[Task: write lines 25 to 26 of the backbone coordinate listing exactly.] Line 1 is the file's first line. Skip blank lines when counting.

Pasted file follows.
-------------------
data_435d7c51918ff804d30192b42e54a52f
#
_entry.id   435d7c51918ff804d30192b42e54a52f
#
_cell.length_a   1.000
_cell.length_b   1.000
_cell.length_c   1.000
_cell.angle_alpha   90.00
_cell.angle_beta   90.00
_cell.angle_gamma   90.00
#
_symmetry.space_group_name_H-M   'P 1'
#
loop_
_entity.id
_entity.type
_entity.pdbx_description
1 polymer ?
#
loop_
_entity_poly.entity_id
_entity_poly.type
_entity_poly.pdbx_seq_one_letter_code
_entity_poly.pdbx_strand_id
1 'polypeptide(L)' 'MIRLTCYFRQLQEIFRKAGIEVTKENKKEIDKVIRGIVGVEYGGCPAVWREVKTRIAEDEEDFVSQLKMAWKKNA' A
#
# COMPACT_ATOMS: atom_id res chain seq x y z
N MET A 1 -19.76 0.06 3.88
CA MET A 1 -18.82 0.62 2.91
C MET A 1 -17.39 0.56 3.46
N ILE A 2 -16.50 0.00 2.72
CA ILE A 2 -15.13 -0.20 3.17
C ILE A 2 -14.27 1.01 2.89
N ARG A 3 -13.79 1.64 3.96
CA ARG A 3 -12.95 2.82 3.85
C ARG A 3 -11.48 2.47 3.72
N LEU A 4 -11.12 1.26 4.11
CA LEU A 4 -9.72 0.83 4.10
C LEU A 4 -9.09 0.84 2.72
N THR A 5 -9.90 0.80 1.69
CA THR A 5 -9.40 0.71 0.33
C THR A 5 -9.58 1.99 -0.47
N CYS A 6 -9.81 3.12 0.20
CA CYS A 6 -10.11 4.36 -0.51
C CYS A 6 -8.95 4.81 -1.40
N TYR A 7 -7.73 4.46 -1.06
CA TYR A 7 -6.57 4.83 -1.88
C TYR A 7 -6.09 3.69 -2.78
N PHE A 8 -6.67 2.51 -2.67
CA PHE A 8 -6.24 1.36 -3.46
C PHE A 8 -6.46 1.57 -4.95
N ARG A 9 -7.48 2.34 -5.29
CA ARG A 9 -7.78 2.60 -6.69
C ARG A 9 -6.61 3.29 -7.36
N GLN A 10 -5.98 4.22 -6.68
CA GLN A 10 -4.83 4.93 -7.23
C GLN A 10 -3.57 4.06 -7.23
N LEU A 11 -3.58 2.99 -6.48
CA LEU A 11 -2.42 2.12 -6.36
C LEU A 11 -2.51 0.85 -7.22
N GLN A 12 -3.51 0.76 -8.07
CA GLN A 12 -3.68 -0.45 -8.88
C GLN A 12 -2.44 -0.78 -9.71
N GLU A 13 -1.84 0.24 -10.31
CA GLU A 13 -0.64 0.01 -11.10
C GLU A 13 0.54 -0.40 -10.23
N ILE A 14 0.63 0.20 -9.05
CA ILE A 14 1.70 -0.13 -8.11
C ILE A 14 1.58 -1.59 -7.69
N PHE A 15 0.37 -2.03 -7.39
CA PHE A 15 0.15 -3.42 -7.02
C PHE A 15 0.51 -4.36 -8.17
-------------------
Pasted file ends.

1 'polypeptide(L)' 'MIRLTCYFRQLQEIFRKAGIEVTKENKKEIDKVIRGIVGVEYGGCPAVWREVKTRIAEDEEDFVSQLKMAWKKNA' A
#